A Weird Imagination

Generating specialized word lists

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The problem

I've been playing Codenames online a lot lately (using my fork of codenames.plus), and a friend suggested it might be fun to have themed word lists. Specifically, they suggested Star Trek as a theme as it's a fandom that's fairly widely known. They left it up to me to figure out what should be in a Star Trek themed word list.

The solution

If you just want to play Codenames with the list, go to my Codenames web app and select one or both of the Star Trek card packs. If you just want the word lists, you can download the Star Trek: The Next Generation words and the Star Trek: Deep Space 9 words.

To generate a word list yourself (I used this source for the Star Trek scripts), you will need a common words list like en_50k.txt which I mentioned in my previous post on anagram games, and then pipe the corpus through the following script (which you will likely have to modify for the idiosyncrasies of your data):

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#!/bin/bash
set -euo pipefail

NUM_COMMON=2000 # Filter out the most common 2000 words
COMMON_WORDS="$(mktemp)"
<en_50k.txt head "-$NUM_COMMON" | cut -d' ' -f1 |\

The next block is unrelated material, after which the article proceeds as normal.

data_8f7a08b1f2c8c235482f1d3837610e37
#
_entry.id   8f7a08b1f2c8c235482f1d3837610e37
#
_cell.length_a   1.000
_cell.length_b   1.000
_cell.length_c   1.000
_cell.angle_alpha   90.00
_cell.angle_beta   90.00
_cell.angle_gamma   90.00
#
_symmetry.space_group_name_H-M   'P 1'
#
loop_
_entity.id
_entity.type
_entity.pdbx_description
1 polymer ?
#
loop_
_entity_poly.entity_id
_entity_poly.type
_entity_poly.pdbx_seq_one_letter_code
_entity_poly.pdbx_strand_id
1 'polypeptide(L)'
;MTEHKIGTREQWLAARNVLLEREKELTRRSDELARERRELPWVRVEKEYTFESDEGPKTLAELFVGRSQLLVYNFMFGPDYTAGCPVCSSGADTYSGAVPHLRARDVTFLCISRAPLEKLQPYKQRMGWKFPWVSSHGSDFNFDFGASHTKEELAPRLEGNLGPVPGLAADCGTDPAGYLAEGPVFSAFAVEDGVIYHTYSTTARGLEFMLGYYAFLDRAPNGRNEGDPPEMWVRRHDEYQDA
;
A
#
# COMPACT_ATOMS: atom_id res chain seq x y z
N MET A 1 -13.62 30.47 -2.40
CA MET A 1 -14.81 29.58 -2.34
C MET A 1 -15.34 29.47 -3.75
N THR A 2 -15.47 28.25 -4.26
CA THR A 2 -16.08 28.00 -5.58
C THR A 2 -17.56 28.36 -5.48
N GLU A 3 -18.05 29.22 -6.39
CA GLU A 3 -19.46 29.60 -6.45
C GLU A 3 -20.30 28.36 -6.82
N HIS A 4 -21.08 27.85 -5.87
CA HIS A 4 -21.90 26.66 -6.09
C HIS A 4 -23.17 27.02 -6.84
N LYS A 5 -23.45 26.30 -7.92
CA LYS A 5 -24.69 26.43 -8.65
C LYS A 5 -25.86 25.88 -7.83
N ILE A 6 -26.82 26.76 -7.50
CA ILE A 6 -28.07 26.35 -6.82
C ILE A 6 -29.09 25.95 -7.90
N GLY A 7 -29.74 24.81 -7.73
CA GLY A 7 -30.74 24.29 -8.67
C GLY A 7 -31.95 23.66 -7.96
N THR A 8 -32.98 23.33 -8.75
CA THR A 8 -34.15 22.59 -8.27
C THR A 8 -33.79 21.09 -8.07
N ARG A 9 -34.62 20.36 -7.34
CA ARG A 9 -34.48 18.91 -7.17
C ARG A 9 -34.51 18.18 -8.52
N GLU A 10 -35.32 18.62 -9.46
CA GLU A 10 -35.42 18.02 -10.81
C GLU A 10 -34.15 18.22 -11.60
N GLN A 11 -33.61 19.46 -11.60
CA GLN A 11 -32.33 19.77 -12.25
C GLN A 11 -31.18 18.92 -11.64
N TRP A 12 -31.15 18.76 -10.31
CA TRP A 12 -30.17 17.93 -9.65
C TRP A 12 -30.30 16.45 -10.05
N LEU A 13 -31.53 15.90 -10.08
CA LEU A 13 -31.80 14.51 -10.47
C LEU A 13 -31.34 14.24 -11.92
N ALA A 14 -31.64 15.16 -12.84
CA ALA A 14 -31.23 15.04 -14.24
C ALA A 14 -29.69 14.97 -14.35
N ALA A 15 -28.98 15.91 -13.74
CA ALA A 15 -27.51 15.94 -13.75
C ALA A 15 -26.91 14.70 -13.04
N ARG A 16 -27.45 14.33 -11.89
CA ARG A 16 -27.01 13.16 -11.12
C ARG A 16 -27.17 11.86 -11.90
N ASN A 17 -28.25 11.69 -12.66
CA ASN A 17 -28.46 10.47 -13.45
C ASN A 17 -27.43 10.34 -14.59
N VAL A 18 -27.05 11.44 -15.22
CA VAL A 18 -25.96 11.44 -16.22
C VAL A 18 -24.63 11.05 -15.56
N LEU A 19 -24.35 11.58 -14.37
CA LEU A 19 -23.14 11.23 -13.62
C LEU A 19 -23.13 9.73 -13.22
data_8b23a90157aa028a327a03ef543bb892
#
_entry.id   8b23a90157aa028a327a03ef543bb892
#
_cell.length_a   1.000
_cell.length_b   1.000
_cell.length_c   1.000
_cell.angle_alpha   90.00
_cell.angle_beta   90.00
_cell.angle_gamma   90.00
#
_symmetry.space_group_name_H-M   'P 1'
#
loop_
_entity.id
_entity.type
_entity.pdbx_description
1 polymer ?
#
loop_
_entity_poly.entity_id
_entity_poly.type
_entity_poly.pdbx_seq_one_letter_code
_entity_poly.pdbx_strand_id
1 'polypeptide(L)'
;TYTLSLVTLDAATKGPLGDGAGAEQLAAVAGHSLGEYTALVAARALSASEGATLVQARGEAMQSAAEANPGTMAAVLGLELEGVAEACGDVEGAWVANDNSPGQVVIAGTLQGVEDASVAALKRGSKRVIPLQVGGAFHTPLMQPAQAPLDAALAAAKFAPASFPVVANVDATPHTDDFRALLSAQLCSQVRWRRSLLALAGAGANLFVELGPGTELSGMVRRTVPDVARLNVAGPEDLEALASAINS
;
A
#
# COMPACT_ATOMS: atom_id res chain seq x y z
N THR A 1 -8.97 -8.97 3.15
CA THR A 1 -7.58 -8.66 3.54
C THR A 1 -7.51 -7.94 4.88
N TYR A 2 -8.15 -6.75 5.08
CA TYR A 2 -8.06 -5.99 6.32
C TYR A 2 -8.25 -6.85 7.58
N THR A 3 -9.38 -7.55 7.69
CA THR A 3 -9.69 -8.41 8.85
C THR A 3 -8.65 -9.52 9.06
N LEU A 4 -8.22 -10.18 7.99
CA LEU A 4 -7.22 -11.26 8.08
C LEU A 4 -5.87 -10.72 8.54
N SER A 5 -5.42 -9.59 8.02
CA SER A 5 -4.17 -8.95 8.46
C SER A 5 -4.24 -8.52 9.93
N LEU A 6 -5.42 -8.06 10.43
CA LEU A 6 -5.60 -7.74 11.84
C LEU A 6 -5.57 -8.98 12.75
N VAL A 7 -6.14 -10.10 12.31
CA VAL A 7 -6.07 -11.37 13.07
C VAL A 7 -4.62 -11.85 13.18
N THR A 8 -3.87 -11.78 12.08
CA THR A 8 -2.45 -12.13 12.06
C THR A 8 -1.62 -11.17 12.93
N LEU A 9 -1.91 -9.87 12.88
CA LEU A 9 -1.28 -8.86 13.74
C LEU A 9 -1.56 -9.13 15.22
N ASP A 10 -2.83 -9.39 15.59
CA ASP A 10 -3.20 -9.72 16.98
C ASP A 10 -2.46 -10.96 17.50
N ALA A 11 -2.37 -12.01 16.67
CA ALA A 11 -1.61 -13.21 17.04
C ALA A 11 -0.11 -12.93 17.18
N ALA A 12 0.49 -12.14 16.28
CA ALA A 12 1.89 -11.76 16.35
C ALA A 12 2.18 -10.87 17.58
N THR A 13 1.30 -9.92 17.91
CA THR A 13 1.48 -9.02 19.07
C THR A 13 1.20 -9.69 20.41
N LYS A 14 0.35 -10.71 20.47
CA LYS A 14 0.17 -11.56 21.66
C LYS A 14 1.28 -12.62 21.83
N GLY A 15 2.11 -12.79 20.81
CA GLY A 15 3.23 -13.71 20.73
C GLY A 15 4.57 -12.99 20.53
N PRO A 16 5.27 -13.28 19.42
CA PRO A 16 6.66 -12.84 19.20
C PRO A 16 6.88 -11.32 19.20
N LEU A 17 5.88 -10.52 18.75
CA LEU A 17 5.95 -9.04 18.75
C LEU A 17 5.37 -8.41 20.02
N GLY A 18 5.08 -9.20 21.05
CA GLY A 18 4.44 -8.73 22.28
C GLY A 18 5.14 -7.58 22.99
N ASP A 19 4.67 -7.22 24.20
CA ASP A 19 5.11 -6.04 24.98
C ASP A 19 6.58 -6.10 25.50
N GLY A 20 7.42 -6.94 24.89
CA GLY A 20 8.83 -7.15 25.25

sort | tr '[:lower:]' '[:upper:]' >"$COMMON_WORDS"

# Select only dialogue lines (in Star Trek scripts)
grep -aP '^\t\t\t[^\t]' |\
    # Split words
    tr ' .,:()\[\]!?;"/\t[:cntrl:]' '[\n*]' |\
    sed 's/--/\n/' |\
    # Strip whitespace
    sed 's/^\s\+//' | sed 's/\s\+$//' |\
    grep -av '^\s*$' |\
    # Strip quotes
    sed "s/^'//" | sed "s/'$//" |\
    # Filter out numbers
    grep -av '^[[:digit:]]*$' |\
    tr '[:lower:]' '[:upper:]' |\
    # Fix for contractions not being in wordlist
    sed "s/'\(S\|RE\|VE\|LL\|M\|D\)$//" |\
    grep -av "'T$" |\
    # Remove some more non-words
    grep -avF '-' |\
    grep -avF '&' |\
    # Count
    sort | uniq -c |\
    # Only keep words with >25 occurrences
    awk '{ if ($1 > 25) { print } }' |\
    # Remove common words
    join -v2 -22 -o 2.1,2.2 "$COMMON_WORDS" - |\
    # Sort most common words first
    sort -rn

rm "$COMMON_WORDS"

The output of the script will require some manual effort to decide which words really belong in the final list, but it's a good start.

The details

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